The Republican Party of Texas is moving forward with its controversial in-person convention during the coronavirus pandemic — but elected officials including Gov. Greg Abbott and Lt. Gov. Dan Patrick will be giving their scheduled speeches virtually.
“All the elected officials are switching from a live, in-person speech to videos,” Kyle Whatley, the party’s executive director, said during a town hall live streamed Tuesday night. “They’re doing that for us in order to focus all the attention on the business of the meeting and to get everybody in and out of here as quickly and as safely as possible.”
Texas Republican officials typically headline their party’s biennial state convention, which this year is scheduled for July 16 to 18 at Houston’s George R. Brown Convention Center. Roughly 6,000 people are expected to attend.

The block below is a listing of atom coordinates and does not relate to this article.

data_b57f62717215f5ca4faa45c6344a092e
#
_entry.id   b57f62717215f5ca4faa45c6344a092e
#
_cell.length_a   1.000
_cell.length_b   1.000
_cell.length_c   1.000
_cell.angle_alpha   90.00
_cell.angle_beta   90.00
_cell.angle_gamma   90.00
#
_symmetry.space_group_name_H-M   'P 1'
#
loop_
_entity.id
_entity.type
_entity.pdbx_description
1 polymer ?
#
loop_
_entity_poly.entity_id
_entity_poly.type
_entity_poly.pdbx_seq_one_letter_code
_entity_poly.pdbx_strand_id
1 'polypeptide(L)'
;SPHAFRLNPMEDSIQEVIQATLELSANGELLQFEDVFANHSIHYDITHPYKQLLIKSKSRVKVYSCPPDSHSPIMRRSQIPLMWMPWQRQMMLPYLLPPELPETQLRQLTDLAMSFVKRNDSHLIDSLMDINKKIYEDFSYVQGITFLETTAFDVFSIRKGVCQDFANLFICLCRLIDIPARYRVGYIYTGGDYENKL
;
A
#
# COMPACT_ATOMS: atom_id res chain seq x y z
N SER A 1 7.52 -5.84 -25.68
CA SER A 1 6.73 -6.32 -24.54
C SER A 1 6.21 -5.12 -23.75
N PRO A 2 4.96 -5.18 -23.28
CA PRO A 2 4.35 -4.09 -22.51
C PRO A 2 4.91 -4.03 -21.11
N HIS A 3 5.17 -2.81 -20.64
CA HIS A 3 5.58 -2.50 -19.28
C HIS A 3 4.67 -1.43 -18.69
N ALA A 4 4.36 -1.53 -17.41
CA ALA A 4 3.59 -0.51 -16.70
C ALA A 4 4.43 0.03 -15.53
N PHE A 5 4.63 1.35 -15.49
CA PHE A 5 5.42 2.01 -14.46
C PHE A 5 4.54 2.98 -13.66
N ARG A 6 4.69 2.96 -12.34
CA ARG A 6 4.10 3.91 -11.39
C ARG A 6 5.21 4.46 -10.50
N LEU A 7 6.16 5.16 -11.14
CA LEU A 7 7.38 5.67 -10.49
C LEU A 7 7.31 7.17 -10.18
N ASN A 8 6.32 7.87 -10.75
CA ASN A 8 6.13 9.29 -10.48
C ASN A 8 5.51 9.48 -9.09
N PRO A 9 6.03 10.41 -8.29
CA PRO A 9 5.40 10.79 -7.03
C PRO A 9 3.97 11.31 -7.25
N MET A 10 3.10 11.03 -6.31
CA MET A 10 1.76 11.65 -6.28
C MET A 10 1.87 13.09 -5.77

As the state has seen a surge in coronavirus cases, calls have been growing over the past week for the party to cancel its event. Houston Mayor Sylvester Turner on Monday asked the State Republican Executive Committee to cancel the gathering and warning that health inspectors would have the authority to shut down the event if certain guidelines are not followed.
Shortly before Whatley made the announcement, Abbott was noncommittal in a TV interview when asked if he'd attend the convention in person.
"Yeah, listen, as for myself, as well as for everybody else, we will continue to see what the standards are that will be issued by the SREC, by the state Republican Party, to determine what the possibility will be for being able to attend," Abbott told KENS in San Antonio.
Patrick Svitek contributed to this report.